Please use this identifier to cite or link to this item: http://ir.nbu.ac.in/handle/123456789/3536
Title: Marxism, Bengal National Revolutionaries and Comintern
Other Titles: SOCIAL TRENDS Vol. 5 March 2018 p.137-174
Authors: Deb, Bikash Ranjan
Keywords: Anti-colonialism
National Revolutionary
Terrorism
Colonial Bengal
Anushilan Samiti
Jugantar Federation
Marxist
Indian National Congress
CPI
Forward Block
RSP
SUCI
Issue Date: Mar-2018
Publisher: University of North Bengal
Abstract: The origin and development of national revolutionary movement in India, particularly in Bengal, in the beginning of the twentieth century constituted one of important signposts of Indian freedom struggle against the colonial British rule. The Bengal national revolutionaries dreamt of freeing India through armed insurrection & individual terrorism. But in spite of supreme sacrifices made by these revolutionaries, almost after thirty years of their movement, in the thirties of the twentieth century, they came to the realisation about the futility of the method which neglected involvement of the general masses so long. In the first half of the thirties most of these revolutionaries were detained. While in detention in different jails & camps for a pretty long period many of the revolutionaries came in contact with Marxist literature there. Imbibed by the Marxist view of social change they gave up ‘terrorism’ as a method altogether after coming out of jails/camps in 1938 or later. However, a sharp debate developed among them on the perception of the Communist International (CI), its colonial policy in general and the policy with respect to the Indian freedom struggle in particular. Further, CPI’s policy of following Comintern decisions as its national section also came under scrutiny. A large number of revolutionary converts questioned the applicability of the Comintern formulations in the perspective of late colonial Bengal. They were not ready either to accept CPI as a real communist party or to pay unquestionable obedience to the dictates of the Comintern. As a result, instead of joining any of the existing Marxist political parties, these revolutionaries formed their own parties having Marxism as the guiding principle. It has been the common notion among many scholars and writers that the Comintern’s colonial policy has, at least to some extent, resulted in the disintegration of the communists’ in Bengal. The role of the Comintern and conflicting understanding about its role in the Indian context that led to the development of a number of Marxist political parties has been tried to be analysed in this paper with a newer perspective.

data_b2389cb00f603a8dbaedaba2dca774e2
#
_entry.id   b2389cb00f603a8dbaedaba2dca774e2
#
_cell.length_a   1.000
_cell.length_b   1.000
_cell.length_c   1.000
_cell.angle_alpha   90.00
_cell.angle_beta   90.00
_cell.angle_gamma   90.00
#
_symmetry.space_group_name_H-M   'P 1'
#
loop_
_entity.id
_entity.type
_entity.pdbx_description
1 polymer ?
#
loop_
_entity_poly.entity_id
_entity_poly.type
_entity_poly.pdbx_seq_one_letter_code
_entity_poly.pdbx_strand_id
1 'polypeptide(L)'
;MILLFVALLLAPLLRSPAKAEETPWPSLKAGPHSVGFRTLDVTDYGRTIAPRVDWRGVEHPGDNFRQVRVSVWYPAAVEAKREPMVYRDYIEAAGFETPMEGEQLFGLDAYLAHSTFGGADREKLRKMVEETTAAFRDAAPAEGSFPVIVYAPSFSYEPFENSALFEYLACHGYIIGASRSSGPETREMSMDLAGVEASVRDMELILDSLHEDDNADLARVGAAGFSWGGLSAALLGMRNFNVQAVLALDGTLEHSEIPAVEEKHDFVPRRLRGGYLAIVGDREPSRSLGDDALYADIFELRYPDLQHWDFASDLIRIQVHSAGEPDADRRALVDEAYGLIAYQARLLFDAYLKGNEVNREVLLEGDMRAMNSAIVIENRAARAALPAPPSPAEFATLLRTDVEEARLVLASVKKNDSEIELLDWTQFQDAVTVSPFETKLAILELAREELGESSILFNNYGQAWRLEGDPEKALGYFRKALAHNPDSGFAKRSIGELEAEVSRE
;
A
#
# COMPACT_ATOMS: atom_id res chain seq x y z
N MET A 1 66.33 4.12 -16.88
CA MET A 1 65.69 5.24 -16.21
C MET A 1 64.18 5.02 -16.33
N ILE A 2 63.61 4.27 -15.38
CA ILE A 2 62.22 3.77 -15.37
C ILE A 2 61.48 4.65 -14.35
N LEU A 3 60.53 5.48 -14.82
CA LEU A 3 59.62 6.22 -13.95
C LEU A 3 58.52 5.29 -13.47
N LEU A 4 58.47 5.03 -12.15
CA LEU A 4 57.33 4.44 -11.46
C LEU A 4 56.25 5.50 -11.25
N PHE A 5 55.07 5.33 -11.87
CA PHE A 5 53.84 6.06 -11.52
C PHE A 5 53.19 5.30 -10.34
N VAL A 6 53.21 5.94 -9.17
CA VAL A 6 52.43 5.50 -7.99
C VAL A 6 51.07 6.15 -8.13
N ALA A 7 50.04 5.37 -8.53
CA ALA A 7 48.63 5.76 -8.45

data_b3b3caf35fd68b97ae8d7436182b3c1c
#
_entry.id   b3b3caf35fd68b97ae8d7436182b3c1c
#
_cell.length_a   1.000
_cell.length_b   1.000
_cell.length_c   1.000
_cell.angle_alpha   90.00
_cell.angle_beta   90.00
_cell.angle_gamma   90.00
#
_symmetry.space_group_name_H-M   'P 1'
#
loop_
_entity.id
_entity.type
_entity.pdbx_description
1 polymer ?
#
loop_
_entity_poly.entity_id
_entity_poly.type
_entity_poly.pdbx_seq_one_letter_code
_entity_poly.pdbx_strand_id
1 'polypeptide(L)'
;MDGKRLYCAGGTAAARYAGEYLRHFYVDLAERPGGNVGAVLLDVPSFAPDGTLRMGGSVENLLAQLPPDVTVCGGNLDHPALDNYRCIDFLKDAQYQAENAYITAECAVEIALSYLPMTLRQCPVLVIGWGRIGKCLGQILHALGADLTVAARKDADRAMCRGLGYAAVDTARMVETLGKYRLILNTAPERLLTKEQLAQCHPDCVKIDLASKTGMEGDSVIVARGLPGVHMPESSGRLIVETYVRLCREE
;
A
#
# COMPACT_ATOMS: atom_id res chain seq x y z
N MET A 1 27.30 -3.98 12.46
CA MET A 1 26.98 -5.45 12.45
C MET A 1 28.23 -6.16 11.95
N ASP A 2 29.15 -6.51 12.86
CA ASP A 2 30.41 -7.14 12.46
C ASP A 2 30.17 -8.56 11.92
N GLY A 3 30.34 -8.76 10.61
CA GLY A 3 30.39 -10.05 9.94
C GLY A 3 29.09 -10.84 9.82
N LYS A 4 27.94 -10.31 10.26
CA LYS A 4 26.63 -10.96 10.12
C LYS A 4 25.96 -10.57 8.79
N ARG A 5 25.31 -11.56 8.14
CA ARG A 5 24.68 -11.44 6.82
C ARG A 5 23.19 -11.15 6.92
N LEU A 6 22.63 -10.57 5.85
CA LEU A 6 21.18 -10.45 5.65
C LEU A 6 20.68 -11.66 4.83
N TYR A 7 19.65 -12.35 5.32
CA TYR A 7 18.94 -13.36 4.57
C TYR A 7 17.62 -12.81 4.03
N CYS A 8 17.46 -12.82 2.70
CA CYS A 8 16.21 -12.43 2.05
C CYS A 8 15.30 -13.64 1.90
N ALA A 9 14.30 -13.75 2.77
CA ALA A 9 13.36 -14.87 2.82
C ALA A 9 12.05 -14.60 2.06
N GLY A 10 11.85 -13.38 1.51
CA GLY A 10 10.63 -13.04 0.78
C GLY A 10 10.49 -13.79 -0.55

URI: http://ir.nbu.ac.in/handle/123456789/3536
ISSN: 2348-6538
Appears in Collections:Vol. 5 (March 2018)

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